Lake County launches new bid to recoup law enforcement fees | 406 Politics
Lake County officials this week — through their attorneys — renewed their request for funding through the state to help fill a financial hole created by a unique law enforcement system in the Flathead Reserve, a case that could end up in court.
Since 1963, Lake County law enforcement has worked in conjunction with the Confederated and Salish Kootenai Tribes under what is known as Public Law 280. The arrangement is unique, where criminal crimes committed by Native Americans on the Flathead Reservation fall under the jurisdiction of local county law enforcement. , rather than federal law enforcement agencies like the Bureau of Indian Affairs and the FBI.
When the agreement was signed into law almost 60 years ago, it was the agreement that was made between the State of Montana and the CSKT. But according to Lake County, which largely overlaps the Flathead Reservation, the state has never contributed to the work of local law enforcement to fund such infrastructure or exercise that jurisdiction, except for patrol. state highway, which by law is limited to crimes on the highways. .
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Today, Lake County’s costs to cover jurisdictional obligations have reached more than $4 million, according to state tax analysis. The entire county operates on a budget of $12.5 million from property taxes.
Now county officials say they’ve reached a “breaking point” and can’t keep pouring money into an “unfunded mandate” from the state’s 1963 agreement. The tribes say adequate funding for this public safety arrangement is essential to achieving its goals of ending homelessness, fostering business, and addressing mental health and addiction.
In a letter to Gov. Greg Gianforte dated Feb. 8, attorneys for Reep, Bell & Jasper, a Missoula law firm, ask the governor to sit down with Lake County and discuss options for seeing these 4 millions of dollars poured into county coffers — the letter comes with several pages of state government accounts from which the administration could draw. State fiscal analysts also announced last month that they forecast a budget surplus of up to $950 million thanks to factors including federal stimulus bills, an increase in the number of new residents and inflation. high.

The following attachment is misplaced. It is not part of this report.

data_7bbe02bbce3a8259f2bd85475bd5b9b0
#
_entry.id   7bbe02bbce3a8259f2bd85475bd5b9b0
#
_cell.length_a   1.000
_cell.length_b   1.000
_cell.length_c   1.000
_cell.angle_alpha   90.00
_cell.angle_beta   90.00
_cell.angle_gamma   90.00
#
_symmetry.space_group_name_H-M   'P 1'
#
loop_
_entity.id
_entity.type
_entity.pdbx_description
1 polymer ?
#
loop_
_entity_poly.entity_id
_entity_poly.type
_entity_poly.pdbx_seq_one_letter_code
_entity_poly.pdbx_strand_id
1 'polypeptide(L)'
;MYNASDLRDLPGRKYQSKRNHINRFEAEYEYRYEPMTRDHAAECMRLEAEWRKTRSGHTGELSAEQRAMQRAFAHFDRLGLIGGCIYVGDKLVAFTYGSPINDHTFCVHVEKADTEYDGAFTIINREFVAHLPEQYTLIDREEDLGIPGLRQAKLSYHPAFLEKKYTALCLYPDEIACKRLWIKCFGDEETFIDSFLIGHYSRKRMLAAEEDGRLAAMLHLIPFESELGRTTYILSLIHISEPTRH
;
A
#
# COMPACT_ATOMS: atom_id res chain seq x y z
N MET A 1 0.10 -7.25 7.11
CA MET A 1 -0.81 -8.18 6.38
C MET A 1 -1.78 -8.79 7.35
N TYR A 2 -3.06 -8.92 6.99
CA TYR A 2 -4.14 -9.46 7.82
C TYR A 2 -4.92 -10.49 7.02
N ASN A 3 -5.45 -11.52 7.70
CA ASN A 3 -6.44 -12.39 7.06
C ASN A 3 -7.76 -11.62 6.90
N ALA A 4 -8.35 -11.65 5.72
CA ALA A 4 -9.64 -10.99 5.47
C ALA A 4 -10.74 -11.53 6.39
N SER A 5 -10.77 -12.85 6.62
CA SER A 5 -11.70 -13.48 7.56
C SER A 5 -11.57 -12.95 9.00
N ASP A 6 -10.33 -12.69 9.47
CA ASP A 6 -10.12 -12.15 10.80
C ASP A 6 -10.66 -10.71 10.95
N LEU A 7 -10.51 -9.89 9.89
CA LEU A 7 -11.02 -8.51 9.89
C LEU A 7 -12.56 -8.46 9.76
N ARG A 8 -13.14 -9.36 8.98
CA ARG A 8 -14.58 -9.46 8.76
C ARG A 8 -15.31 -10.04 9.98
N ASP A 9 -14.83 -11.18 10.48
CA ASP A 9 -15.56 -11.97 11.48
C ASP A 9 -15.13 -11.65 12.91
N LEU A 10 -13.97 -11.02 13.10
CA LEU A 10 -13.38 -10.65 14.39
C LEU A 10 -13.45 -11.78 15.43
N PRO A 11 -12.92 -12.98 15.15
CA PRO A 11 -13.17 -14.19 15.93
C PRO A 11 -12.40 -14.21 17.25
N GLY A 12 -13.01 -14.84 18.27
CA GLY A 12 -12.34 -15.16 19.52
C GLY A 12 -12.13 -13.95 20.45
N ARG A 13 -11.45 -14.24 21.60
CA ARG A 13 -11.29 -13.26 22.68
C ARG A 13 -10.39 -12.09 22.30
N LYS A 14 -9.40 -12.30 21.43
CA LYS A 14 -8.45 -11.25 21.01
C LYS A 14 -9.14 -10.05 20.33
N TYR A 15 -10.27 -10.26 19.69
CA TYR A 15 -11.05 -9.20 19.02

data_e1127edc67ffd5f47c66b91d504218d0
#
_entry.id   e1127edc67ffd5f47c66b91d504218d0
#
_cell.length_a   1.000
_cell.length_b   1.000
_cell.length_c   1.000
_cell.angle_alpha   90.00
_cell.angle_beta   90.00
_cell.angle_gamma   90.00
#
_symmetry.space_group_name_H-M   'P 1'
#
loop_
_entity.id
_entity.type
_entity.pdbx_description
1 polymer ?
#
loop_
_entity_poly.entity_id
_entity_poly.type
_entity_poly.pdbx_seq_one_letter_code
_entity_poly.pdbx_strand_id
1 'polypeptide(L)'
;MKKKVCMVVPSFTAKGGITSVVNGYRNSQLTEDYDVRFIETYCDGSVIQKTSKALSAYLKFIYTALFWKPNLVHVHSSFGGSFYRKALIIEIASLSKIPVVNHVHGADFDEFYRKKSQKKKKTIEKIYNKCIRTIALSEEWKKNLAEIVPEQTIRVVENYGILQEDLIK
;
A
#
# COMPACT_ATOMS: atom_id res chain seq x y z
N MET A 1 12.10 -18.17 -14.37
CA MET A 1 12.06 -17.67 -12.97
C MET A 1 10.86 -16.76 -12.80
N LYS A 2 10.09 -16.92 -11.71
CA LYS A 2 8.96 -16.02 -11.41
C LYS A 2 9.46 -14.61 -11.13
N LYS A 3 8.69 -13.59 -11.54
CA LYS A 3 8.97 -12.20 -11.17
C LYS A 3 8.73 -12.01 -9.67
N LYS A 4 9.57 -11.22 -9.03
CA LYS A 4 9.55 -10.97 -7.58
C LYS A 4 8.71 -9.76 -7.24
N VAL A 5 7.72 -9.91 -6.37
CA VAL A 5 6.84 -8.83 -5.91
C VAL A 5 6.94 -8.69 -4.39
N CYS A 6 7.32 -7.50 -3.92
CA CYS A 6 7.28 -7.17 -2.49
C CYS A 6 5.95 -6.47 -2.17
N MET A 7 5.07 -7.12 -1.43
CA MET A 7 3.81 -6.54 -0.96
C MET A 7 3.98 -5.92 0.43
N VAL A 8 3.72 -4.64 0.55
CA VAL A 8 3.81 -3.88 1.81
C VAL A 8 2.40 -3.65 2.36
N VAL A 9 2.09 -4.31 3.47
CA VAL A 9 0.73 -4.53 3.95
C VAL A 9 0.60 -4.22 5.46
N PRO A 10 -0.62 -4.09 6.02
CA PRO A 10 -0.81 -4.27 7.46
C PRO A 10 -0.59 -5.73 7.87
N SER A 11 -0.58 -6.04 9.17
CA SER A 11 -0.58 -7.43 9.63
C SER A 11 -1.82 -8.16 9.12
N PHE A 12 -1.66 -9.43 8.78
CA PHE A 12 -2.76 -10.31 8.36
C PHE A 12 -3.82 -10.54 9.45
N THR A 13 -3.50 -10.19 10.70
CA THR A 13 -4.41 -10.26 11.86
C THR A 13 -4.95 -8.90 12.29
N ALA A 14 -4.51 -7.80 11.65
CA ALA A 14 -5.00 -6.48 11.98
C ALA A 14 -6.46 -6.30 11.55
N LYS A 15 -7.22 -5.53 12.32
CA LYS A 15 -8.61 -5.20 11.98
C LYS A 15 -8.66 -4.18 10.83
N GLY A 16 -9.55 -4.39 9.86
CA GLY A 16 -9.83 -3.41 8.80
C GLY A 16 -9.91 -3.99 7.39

The letter asks to meet with the governor within 60 days, and if there is no other choice, he can also file a lawsuit attached to the letter.
“They tried less direct methods and they weren’t successful and now you have a situation where the county just can’t continue to bear that burden and its ratepayers can’t continue to bear the burden,” Rob said. Bell, one of the lawyers. for Lake County, said Thursday. “I don’t think anyone can look at this situation and say it’s fair to the taxpayers of Lake County. It just isn’t.”
The lawsuit, Bell said, “is by no means the preferred alternative, but they just don’t have any options.”
A spokesperson for Gianforte said the governor’s office has received and is reviewing the letter.
County costs associated with Public Law 280 have affected both public safety and infrastructure.
The jail is outdated and too small for county needs. According to Sheriff Don Bell, approximately 80 people arrested on felony warrants are released each month due to lack of space in the county building’s basement jail.
County Commissioner Bill Barron said roads in the county have suffered as the county focuses its funds on public safety.
“Public safety and roads are the two most important needs right now, and they go together,” Barron said. “You need to have roads to get your emergency services where they need to be.”
Barron has worked in law enforcement at both ends of the jurisdictional framework. He was an undersheriff in Glacier County, which straddles the Blackfeet Reservation, where serious crime was handled by federal agencies that had less of a foothold with the communities they are meant to serve.